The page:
Some of the most controversial articles in the proposed constitution have to do with Chile’s Indigenous population, which makes up almost 13% of the country’s 19 million people. The charter would characterize Chile as a plurinational state, establish autonomous territories and recognize a parallel justice system in those areas, although how far-reaching that would be would still have to be decided by lawmakers.

The document also enshrines sexual and reproductive rights, alluding to abortion without mentioning it in a country where terminating pregnancy remains illegal except for medical reasons or in cases of rape. It also puts the environment on center stage in a country that is the world’s top copper producer.

As more Chileans started hearing details about what the new constitution would include, many began growing wary.

Valentina Rosas saw this switch first hand. Rosas is the deputy director of We Have to Talk About Chile, run by the Catholic University and Chile University, a platform that seeks to get citizens to talk to each other about important issues through a virtual platform.

In the beginning of the constitutional process “the word we registered the most was ‘hope’,” she said. “These days, the word we register the most is ‘uncertainty’.”

That uncertainty has to do at least in part with the sheer length of the document.

“It’s an excessively long proposal, one of the biggest in the world,” said Kenneth Bunker, head of PTG, a Santiago-based political consultancy.

“The text is way too long and leaves a lot of space for criticism,” Avendaño agrees. “More than a constitutional text it looks like a government program.”

In an effort to deal with this uncertainty, President Gabriel Boric, a strong proponent of amending the constitution, and his allies have publicly committed to changing or clarifying some of the most controversial points of the document if it is approved.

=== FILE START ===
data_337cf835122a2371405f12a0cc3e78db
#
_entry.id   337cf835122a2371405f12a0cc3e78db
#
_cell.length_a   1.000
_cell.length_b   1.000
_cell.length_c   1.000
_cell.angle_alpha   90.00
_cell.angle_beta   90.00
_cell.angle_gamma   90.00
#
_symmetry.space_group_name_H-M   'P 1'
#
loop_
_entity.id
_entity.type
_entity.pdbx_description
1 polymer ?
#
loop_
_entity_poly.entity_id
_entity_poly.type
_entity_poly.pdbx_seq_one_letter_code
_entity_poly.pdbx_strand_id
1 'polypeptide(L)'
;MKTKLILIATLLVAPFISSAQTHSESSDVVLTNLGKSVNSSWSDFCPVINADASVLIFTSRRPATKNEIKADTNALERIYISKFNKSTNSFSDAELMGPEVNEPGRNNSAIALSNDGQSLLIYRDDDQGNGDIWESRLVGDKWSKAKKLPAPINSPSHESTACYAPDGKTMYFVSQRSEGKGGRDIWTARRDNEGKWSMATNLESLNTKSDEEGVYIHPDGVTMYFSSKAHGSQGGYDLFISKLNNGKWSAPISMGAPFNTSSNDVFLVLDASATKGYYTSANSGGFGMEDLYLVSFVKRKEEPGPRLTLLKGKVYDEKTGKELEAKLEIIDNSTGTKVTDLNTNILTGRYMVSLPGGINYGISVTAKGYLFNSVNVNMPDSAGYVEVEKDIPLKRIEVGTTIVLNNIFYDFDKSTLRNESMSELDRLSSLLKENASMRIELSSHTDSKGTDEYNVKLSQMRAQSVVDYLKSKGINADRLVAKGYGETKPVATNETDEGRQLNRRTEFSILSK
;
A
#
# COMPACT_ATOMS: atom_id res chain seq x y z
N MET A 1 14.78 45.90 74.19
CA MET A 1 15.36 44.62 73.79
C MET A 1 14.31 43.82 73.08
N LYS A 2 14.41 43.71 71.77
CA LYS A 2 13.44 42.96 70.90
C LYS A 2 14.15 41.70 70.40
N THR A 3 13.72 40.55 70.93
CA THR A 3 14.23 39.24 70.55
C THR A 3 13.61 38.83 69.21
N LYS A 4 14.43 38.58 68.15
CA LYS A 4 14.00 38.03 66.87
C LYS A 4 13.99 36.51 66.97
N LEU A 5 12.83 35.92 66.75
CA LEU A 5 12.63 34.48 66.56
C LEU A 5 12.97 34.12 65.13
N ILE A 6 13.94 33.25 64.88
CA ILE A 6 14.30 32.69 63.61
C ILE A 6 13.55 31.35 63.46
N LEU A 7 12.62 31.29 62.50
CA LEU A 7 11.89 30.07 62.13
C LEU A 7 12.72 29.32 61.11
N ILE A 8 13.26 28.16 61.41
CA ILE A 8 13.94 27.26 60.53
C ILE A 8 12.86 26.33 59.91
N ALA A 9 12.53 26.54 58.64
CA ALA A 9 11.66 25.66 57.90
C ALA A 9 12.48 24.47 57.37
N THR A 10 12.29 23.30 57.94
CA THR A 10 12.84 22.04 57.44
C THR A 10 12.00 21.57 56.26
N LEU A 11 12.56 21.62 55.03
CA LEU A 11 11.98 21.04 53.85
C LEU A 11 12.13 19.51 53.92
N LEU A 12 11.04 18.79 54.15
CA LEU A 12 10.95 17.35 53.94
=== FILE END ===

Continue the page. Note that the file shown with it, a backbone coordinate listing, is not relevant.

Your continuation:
The administration of Boric, 36, is so closely tied to the new constitution that a lot of people "associate the referendum with the government,” Bunker said. That is bad news for the proposed document becasue the approval ratings of the country’s youngest ever president have plunged since he took office in March.

The latest poll by Cadem, a local pollster, said 46% percent of Chileans leaned toward rejection and 37% supported the new charter, with a margin of error of plus or minues three percentage points.

That is in line with other polls, but some insist there could be a surprise Sunday, in part because the voting is mandatory for Chile's 15 million voters.

“It’s possible that polls are not able to truly understand voter intent,” said Mario Herrera, a researcher at the Political Analysis Center at Talca University. “A key issue is whether people believe they will truly be fined if they don’t vote.”

There may also be room for a surprise because of the unique time in Chile’s history.

“Over the last few years, Chile has found itself in a moment if re-founding, questioning the political and economic system, and that hasn’t changed,” Funk said. “It’s probable that rejection will win, but we can’t rule out the possibility that approval will come out on top” because campaigners have an “emotional argument” to get rid of the old document.

At the closing rally of the campaign to approve the new constitution Thursday night, thousands of people took over a main Santiago avenue. They danced, waved flags and chanted support amid widespread optimism they can prove the pollsters wrong.

“There is a large group of people who will go vote who normally don't,” Natalia Iriarte, a school teacher, said at the rally in explaining why she is optimistic about the prospects for the new document. “It won't be easy, Chile is a country that is very reticent to change.”


Associated Press writers Patricia Luna and Eva Vergara contributed.